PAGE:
On Life and Death.
As I was watching a show highlighting the 2015 year in review, I couldn't overlook all the death and killing that occurred. It happens every year. Friends, relatives, acquaintances and millions of people you don't know die. It's the most important part of life. It's really the only thing we have to do.
Sometimes I think I'm too flippant about death. When someone I love dies, I weep for a while. I don't want to, but I do, but then I'm happy for them. I guess I assume they are Christian and they are now in Heaven. When other people die, I'm not moved much. I've seen death my whole life.
When I was really young, Tommy Faber got sick and we never saw him again. I think he had cancer. I guess that was in the late 1950's. It was never explained to us. He just disappeared. He died and went to Heaven.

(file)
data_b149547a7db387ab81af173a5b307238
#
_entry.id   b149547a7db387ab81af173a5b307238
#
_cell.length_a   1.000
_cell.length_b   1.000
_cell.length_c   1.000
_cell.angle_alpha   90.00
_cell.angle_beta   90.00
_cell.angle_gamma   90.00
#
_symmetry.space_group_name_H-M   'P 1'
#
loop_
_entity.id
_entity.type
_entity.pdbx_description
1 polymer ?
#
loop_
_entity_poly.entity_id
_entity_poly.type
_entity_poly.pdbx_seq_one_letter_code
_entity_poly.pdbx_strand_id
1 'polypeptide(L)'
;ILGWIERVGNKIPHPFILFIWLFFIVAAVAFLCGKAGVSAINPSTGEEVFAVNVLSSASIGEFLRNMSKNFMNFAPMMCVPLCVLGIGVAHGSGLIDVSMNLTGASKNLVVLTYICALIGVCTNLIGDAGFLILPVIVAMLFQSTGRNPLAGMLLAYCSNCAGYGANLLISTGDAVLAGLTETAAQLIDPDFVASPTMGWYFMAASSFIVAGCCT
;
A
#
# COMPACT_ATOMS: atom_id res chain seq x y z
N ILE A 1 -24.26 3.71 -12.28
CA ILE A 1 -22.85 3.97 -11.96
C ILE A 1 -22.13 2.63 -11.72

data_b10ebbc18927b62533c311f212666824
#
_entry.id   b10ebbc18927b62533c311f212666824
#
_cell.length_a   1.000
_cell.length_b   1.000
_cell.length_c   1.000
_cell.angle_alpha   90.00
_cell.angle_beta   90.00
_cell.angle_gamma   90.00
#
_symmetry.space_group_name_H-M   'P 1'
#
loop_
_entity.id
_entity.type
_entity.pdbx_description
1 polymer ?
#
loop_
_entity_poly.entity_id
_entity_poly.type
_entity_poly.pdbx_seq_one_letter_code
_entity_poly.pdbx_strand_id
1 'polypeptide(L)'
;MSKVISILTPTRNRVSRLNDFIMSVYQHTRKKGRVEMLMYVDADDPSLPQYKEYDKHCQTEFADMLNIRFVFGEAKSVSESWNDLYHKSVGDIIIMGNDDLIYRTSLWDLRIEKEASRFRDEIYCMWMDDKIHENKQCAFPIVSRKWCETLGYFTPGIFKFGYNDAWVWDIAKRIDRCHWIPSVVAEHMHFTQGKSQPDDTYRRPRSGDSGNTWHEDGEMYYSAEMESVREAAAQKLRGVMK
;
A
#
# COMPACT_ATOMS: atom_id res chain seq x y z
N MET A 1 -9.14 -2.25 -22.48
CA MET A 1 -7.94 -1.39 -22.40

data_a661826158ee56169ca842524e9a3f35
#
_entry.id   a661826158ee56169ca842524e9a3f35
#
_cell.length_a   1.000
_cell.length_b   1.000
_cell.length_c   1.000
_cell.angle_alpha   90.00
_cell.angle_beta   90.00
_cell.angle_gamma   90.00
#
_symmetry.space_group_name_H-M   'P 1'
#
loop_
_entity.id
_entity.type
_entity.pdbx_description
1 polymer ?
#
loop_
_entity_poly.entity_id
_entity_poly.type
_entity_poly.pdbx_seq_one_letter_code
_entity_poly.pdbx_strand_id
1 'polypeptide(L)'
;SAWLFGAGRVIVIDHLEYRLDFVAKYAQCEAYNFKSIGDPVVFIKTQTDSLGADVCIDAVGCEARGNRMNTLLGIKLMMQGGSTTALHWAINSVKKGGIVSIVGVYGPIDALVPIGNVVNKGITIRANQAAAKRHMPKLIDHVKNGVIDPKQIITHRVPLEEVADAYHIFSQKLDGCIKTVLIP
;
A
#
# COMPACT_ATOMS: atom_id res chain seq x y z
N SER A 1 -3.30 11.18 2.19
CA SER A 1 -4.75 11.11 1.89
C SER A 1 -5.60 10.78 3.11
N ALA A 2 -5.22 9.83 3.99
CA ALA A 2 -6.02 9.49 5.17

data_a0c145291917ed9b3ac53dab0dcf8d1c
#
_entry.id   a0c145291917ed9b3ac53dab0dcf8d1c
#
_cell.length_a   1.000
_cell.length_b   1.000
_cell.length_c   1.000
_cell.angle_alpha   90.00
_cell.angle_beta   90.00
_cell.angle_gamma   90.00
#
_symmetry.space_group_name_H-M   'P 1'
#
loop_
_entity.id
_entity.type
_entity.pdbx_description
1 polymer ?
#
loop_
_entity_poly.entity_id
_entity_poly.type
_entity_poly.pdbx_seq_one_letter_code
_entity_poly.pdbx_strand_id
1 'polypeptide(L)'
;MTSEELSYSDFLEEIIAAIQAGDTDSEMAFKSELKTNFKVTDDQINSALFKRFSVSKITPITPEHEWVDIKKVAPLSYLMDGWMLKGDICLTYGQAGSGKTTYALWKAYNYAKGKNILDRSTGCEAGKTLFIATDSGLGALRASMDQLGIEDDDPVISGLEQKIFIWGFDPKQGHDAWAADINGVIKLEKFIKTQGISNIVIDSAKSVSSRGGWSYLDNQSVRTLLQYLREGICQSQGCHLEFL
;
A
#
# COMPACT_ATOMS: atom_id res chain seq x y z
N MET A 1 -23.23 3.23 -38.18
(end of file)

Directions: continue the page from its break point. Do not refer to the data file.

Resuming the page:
Both my grandpas died when I was in elementary school. They were old and that happens to old people I was told. Grandpa Rowe was 62 and Grandpa Lutterbein was 65. I'm 63. Mmmmm.
Later when we were in elementary school a bunch of us neighborhood kids would play after school. Just about every day Jeff Yarger, a high school kid, would walk by us on his way home from school. He lived around the corner from us. When he'd walk by and say "hello men", that made a bunch of little boys feel pretty good. Well he graduated and went into the Air Force. We were in junior high by then. One day we found out he was shot down and killed in a place called Vietnam. That was my first taste/understanding of real death. That changed my life. I got a small understanding about both death and war.